23. I have found the creativity comes in cycles… usually between 6 to 8 weeks then I get that empty feeling. At first I stressed… now I know it’s the natural time to take a break…

  24. Thanks for visiting my blog—your blog is wonderful! What a treat! Your photo of the mountains, figure, trees, snow, sky is so clearly delineated, immanently spiritual, and atmospheric. In your writing, you are like a character in my novel, The Beech Nut of Big Water Beach, for children from eight to eighty. The character I am talking about is an artist, Cassandra Beech, who just happens to teach the child protagonists in my book. They go walking on a beach, and she tells them “Shh. Listen.” Then their senses are filled with the sounds of rolling waves, wind rustling the clifftop trees, birds and gulls, the soft breeze, the visionary lakeside landscape. When they finally come back to dialogue, she says, “That is one of the most important parts of making art of any kind. When we pour our creative energy into our work, we have to take time to be refreshed. I call it refilling the well.”

  25. Magnificent shot Otto – perfect illustration for a post on downtime. Just looking at it I found myself sighing at all that white silence … 😀
    Mr F and I go hiking almost every weekend – its food for my soul. We did a volunteer shift today i.e cleaning a path in the Santa Monica Mountains. I feel recharged and renewed.

  26. True! At times the creative minds need a break too, just like leaving the land fallow before the next growing season. It will help them regain their strength and come back with new vigour and ideas. Beautifully expressed.
    But I should wait till July for a break – here the only places I could go are my school and the supermarket. Life here is is weighing me down these days, I feel!

  27. You have encapsulated that perfectly, Otto. I wholeheartedly agree with every word, and found myself nodding all the way. I too need downtime occasionally – even in the middle of a project, as you said – and although it’s difficult to justify or explain to others, I find it absolutely crucial for the creative process.

  28. I consider downtime my “recharge” time. I like to journal first to “dump” my thoughts and then I like to retreat by going out and doing other activities I enjoy. It is a must for my creative process.
    A great read, thank you.

  29. Great advice Otto, but how we often forget to recharge our batteries or to step back from the enjoyment of our art. I will aim to follow your advice, just after I have finished…and so we go on until the mind becomes frazzled…now it is time for a break! I hope you have a wonderful week. Regards, James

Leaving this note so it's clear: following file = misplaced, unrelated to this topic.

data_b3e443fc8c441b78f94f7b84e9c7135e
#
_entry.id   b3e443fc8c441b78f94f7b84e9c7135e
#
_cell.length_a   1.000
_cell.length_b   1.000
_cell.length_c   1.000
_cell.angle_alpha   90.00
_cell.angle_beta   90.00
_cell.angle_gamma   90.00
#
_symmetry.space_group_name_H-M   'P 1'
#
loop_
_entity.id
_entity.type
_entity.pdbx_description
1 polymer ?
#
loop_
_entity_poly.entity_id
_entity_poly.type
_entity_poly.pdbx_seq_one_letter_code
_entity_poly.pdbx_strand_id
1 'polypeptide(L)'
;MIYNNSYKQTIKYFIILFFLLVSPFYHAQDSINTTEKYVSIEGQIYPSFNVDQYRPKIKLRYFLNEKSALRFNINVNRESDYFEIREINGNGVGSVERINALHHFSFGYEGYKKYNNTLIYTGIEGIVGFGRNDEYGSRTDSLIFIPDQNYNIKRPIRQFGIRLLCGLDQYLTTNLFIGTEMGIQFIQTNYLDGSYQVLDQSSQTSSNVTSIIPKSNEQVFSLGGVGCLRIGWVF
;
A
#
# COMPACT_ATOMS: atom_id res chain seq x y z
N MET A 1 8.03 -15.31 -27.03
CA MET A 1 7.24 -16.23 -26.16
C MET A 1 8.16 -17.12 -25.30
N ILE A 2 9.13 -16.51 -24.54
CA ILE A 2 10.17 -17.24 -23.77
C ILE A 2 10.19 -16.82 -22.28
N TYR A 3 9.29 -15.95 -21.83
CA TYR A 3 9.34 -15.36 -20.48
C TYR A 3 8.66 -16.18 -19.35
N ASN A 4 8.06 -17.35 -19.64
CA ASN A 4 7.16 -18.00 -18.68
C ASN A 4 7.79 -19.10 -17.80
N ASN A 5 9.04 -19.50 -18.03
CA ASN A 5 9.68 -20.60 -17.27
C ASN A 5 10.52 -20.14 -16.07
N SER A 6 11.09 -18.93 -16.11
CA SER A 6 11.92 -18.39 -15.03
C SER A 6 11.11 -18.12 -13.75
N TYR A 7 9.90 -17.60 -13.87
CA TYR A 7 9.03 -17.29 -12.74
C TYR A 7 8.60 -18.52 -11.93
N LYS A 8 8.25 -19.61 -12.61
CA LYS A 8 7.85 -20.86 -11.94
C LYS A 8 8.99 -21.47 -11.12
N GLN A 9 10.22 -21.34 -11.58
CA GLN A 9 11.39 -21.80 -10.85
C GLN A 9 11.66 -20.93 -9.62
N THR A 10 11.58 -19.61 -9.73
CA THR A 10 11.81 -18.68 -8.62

30. Down time is the time when I do most of my thinking. It is the time when things seem to become crystal clear and the words or other creative means come to the surface of my mind. It is probably the time when the real me is most evident.

  31. This posted really resonated with me. My downtime is every night at 9pm when the kids are sleeping and the house is peaceful and quiet. I also MUST travel every 4 months to not go insane as a single mama and I’ve just stopped justifying myself to others and most who know me, understand I need it and no longer hold it against me. I come back refreshed, rejuvenated and a great mother once again!

  32. So, so true and I swear by it. Nothing is worse than trying to be creative on empty. I took a back seat in January and while I ended up falling behind on blog comments, I needed that time of silence. Also, part of my shift has led me to blog less and I’m all the better for it. Love this. 🙂

  33. You have an excellent blog, one I shall return to on many occasions! I’ve merely scratched the surface so far. Glad you like “In search of unusual destinations”, by the way. Phil.

  34. I am very fortunate in that I am able to spend part of my days alone, outside in nature, and have found it to be almost necessary now. I get out of sorts when I don’t have at least an hour or so to myself. I recently took some downtime away from blogging, something I really needed.
    I love the image in this post, Otto. It’s stunning. Great advice, too. 🙂

  35. Wow, that is an incredibly beautiful image. The powerful sky and desaturated tones add to the atmosphere. I love how you’ve incorporated the two people into your composition, they really give a great sense of scale. Wonderful work!

  36. I fully agree on this. Time passes quickly when you only take care of your “art” and others see that as an obsession. Which it is, in some way. That can lead to real issues with people around you, your friends, your family. A bit of disconnection time is always recommended. Great post and picture!